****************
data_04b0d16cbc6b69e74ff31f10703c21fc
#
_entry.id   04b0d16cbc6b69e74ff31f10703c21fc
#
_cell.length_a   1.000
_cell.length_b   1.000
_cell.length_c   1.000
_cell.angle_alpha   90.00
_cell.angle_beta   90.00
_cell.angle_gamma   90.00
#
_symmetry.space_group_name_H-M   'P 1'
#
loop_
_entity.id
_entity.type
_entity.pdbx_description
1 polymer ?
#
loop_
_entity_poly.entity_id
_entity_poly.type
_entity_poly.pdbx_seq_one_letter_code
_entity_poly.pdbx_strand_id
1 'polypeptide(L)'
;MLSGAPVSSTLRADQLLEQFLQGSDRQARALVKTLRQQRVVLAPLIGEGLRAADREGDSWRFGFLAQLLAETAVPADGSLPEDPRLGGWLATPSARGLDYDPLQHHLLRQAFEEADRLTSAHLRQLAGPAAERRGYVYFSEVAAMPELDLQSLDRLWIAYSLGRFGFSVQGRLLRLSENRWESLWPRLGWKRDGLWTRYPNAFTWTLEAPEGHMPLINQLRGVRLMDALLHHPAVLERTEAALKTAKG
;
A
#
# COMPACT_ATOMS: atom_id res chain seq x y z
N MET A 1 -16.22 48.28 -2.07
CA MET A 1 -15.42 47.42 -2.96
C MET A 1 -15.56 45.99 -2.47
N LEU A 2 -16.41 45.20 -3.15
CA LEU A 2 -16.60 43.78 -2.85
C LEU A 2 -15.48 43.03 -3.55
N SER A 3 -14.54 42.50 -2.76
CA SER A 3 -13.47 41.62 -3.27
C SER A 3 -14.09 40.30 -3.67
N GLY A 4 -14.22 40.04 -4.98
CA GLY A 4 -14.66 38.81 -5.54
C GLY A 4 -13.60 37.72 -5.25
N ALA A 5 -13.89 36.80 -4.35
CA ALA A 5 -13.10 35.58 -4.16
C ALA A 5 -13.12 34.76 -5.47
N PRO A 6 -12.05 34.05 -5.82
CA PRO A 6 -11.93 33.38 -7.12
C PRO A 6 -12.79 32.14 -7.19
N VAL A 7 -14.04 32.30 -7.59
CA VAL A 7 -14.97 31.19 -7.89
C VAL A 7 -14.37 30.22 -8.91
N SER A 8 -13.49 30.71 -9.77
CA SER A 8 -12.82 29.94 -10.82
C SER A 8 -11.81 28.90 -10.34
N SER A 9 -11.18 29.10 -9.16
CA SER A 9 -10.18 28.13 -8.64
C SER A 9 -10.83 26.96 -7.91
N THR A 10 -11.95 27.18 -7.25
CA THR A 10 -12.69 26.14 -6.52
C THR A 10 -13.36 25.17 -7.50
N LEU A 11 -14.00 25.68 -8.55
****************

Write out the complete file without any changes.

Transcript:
data_04b0d16cbc6b69e74ff31f10703c21fc
#
_entry.id   04b0d16cbc6b69e74ff31f10703c21fc
#
_cell.length_a   1.000
_cell.length_b   1.000
_cell.length_c   1.000
_cell.angle_alpha   90.00
_cell.angle_beta   90.00
_cell.angle_gamma   90.00
#
_symmetry.space_group_name_H-M   'P 1'
#
loop_
_entity.id
_entity.type
_entity.pdbx_description
1 polymer ?
#
loop_
_entity_poly.entity_id
_entity_poly.type
_entity_poly.pdbx_seq_one_letter_code
_entity_poly.pdbx_strand_id
1 'polypeptide(L)'
;MLSGAPVSSTLRADQLLEQFLQGSDRQARALVKTLRQQRVVLAPLIGEGLRAADREGDSWRFGFLAQLLAETAVPADGSLPEDPRLGGWLATPSARGLDYDPLQHHLLRQAFEEADRLTSAHLRQLAGPAAERRGYVYFSEVAAMPELDLQSLDRLWIAYSLGRFGFSVQGRLLRLSENRWESLWPRLGWKRDGLWTRYPNAFTWTLEAPEGHMPLINQLRGVRLMDALLHHPAVLERTEAALKTAKG
;
A
#
# COMPACT_ATOMS: atom_id res chain seq x y z
N MET A 1 -16.22 48.28 -2.07
CA MET A 1 -15.42 47.42 -2.96
C MET A 1 -15.56 45.99 -2.47
N LEU A 2 -16.41 45.20 -3.15
CA LEU A 2 -16.60 43.78 -2.85
C LEU A 2 -15.48 43.03 -3.55
N SER A 3 -14.54 42.50 -2.76
CA SER A 3 -13.47 41.62 -3.27
C SER A 3 -14.09 40.30 -3.67
N GLY A 4 -14.22 40.04 -4.98
CA GLY A 4 -14.66 38.81 -5.54
C GLY A 4 -13.60 37.72 -5.25
N ALA A 5 -13.89 36.80 -4.35
CA ALA A 5 -13.10 35.58 -4.16
C ALA A 5 -13.12 34.76 -5.47
N PRO A 6 -12.05 34.05 -5.82
CA PRO A 6 -11.93 33.38 -7.12
C PRO A 6 -12.79 32.14 -7.19
N VAL A 7 -14.04 32.30 -7.59
CA VAL A 7 -14.97 31.19 -7.89
C VAL A 7 -14.37 30.22 -8.91
N SER A 8 -13.49 30.71 -9.77
CA SER A 8 -12.82 29.94 -10.82
C SER A 8 -11.81 28.90 -10.34
N SER A 9 -11.18 29.10 -9.16
CA SER A 9 -10.18 28.13 -8.64
C SER A 9 -10.83 26.96 -7.91
N THR A 10 -11.95 27.18 -7.25
CA THR A 10 -12.69 26.14 -6.52
C THR A 10 -13.36 25.17 -7.50
N LEU A 11 -14.00 25.68 -8.55